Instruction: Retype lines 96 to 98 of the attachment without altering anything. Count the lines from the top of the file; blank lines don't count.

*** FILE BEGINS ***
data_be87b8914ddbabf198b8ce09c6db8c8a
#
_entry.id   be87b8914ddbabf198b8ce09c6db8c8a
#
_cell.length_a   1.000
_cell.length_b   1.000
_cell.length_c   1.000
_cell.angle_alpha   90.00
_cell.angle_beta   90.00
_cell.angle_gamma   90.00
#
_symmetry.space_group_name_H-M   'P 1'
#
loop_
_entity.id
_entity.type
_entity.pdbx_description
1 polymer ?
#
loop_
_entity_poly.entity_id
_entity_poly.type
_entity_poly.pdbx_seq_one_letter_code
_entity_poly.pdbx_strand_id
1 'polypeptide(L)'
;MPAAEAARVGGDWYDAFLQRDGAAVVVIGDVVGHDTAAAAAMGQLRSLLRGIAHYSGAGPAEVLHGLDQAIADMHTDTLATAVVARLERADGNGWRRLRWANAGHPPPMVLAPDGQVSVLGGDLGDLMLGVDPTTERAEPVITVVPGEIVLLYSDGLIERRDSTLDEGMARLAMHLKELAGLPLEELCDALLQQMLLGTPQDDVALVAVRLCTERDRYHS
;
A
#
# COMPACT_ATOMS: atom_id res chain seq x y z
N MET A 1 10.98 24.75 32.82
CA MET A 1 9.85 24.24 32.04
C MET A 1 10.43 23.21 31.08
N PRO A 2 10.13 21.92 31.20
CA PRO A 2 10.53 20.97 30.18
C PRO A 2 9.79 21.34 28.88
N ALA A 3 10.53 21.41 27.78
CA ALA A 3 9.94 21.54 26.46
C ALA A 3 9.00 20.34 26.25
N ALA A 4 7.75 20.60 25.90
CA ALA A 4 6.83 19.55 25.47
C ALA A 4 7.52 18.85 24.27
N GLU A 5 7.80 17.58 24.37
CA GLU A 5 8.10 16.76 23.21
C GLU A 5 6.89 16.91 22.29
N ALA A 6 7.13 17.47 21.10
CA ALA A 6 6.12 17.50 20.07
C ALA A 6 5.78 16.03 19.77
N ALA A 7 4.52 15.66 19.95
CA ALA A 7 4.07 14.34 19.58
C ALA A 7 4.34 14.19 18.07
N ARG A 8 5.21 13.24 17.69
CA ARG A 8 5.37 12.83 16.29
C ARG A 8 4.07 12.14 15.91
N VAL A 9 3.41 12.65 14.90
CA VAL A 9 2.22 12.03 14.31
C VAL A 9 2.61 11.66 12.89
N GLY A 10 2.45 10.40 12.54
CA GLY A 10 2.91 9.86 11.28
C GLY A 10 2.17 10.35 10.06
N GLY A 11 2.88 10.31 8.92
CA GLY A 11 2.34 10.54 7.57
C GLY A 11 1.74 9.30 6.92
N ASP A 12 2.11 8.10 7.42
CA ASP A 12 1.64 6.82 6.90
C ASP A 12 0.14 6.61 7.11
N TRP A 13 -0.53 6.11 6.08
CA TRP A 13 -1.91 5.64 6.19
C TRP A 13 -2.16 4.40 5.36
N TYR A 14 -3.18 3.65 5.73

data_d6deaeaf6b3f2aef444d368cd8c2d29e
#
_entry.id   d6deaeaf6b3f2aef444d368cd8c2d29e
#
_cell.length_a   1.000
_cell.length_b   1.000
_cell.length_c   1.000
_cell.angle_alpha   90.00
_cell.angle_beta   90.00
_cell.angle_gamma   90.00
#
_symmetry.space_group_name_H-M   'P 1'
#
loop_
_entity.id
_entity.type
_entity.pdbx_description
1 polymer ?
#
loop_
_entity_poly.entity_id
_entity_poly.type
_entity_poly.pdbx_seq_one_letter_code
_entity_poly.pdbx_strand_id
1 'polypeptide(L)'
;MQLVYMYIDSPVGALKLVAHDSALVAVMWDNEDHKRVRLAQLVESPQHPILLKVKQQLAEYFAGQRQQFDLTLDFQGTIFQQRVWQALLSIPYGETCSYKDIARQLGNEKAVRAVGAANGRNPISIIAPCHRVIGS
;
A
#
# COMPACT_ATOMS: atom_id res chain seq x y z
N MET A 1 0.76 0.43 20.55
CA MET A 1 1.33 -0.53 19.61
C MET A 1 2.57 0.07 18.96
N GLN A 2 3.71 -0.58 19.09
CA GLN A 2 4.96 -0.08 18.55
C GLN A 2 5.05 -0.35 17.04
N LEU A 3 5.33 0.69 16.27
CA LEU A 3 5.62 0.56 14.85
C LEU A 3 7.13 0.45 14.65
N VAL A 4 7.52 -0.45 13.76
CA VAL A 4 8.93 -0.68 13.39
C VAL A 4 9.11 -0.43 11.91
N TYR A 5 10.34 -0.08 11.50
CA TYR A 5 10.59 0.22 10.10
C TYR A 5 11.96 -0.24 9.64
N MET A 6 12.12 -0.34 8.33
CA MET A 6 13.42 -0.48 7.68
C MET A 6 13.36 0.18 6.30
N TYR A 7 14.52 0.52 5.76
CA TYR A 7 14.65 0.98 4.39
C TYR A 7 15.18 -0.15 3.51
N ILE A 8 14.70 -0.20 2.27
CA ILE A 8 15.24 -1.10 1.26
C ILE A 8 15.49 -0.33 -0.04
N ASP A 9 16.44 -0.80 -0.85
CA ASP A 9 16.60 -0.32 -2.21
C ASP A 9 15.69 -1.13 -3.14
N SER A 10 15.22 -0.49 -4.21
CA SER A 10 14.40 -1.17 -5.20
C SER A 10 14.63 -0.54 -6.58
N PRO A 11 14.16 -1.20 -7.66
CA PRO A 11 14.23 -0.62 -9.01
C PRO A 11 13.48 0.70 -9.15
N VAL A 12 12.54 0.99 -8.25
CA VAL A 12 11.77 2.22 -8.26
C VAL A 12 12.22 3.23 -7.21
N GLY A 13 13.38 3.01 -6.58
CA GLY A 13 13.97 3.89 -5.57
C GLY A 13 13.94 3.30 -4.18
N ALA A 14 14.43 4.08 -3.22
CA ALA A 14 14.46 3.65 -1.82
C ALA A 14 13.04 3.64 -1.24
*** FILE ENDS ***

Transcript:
;MQLVYMYIDSPVGALKLVAHDSALVAVMWDNEDHKRVRLAQLVESPQHPILLKVKQQLAEYFAGQRQQFDLTLDFQGTIFQQRVWQALLSIPYGETCSYKDIARQLGNEKAVRAVGAANGRNPISIIAPCHRVIGS
;
A